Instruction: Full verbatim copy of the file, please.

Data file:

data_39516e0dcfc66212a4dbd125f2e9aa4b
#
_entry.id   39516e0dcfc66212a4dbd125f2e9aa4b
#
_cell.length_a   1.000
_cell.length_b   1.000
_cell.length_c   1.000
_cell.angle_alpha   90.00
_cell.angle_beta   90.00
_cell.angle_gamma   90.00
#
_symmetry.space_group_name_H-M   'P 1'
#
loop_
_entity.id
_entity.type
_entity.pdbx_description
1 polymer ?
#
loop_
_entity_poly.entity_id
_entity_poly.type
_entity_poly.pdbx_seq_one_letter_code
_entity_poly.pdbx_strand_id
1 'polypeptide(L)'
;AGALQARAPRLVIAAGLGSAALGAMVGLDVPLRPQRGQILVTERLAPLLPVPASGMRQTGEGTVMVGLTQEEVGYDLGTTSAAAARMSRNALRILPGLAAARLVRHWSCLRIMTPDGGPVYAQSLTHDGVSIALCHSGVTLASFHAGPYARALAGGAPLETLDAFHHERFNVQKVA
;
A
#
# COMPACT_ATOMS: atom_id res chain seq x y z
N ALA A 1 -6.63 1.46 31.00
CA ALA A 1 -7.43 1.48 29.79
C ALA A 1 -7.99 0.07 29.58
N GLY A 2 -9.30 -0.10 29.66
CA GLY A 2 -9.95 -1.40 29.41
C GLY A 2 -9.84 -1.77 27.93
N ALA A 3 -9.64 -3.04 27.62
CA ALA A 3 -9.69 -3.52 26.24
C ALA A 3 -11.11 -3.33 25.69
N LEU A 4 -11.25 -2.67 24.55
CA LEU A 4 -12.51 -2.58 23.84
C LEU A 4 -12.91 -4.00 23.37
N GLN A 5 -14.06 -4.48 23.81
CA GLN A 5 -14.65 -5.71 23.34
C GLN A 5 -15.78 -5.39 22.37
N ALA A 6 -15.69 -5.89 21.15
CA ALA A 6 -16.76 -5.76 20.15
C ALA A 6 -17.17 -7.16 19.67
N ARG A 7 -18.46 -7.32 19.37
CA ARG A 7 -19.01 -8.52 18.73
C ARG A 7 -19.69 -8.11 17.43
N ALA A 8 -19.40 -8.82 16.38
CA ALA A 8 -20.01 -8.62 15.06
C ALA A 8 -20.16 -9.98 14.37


data_39516e0dcfc66212a4dbd125f2e9aa4b
#
_entry.id   39516e0dcfc66212a4dbd125f2e9aa4b
#
_cell.length_a   1.000
_cell.length_b   1.000
_cell.length_c   1.000
_cell.angle_alpha   90.00
_cell.angle_beta   90.00
_cell.angle_gamma   90.00
#
_symmetry.space_group_name_H-M   'P 1'
#
loop_
_entity.id
_entity.type
_entity.pdbx_description
1 polymer ?
#
loop_
_entity_poly.entity_id
_entity_poly.type
_entity_poly.pdbx_seq_one_letter_code
_entity_poly.pdbx_strand_id
1 'polypeptide(L)'
;AGALQARAPRLVIAAGLGSAALGAMVGLDVPLRPQRGQILVTERLAPLLPVPASGMRQTGEGTVMVGLTQEEVGYDLGTTSAAAARMSRNALRILPGLAAARLVRHWSCLRIMTPDGGPVYAQSLTHDGVSIALCHSGVTLASFHAGPYARALAGGAPLETLDAFHHERFNVQKVA
;
A
#
# COMPACT_ATOMS: atom_id res chain seq x y z
N ALA A 1 -6.63 1.46 31.00
CA ALA A 1 -7.43 1.48 29.79
C ALA A 1 -7.99 0.07 29.58
N GLY A 2 -9.30 -0.10 29.66
CA GLY A 2 -9.95 -1.40 29.41
C GLY A 2 -9.84 -1.77 27.93
N ALA A 3 -9.64 -3.04 27.62
CA ALA A 3 -9.69 -3.52 26.24
C ALA A 3 -11.11 -3.33 25.69
N LEU A 4 -11.25 -2.67 24.55
CA LEU A 4 -12.51 -2.58 23.84
C LEU A 4 -12.91 -4.00 23.37
N GLN A 5 -14.06 -4.48 23.81
CA GLN A 5 -14.65 -5.71 23.34
C GLN A 5 -15.78 -5.39 22.37
N ALA A 6 -15.69 -5.89 21.15
CA ALA A 6 -16.76 -5.76 20.15
C ALA A 6 -17.17 -7.16 19.67
N ARG A 7 -18.46 -7.32 19.37
CA ARG A 7 -19.01 -8.52 18.73
C ARG A 7 -19.69 -8.11 17.43
N ALA A 8 -19.40 -8.82 16.38
CA ALA A 8 -20.01 -8.62 15.06
C ALA A 8 -20.16 -9.98 14.37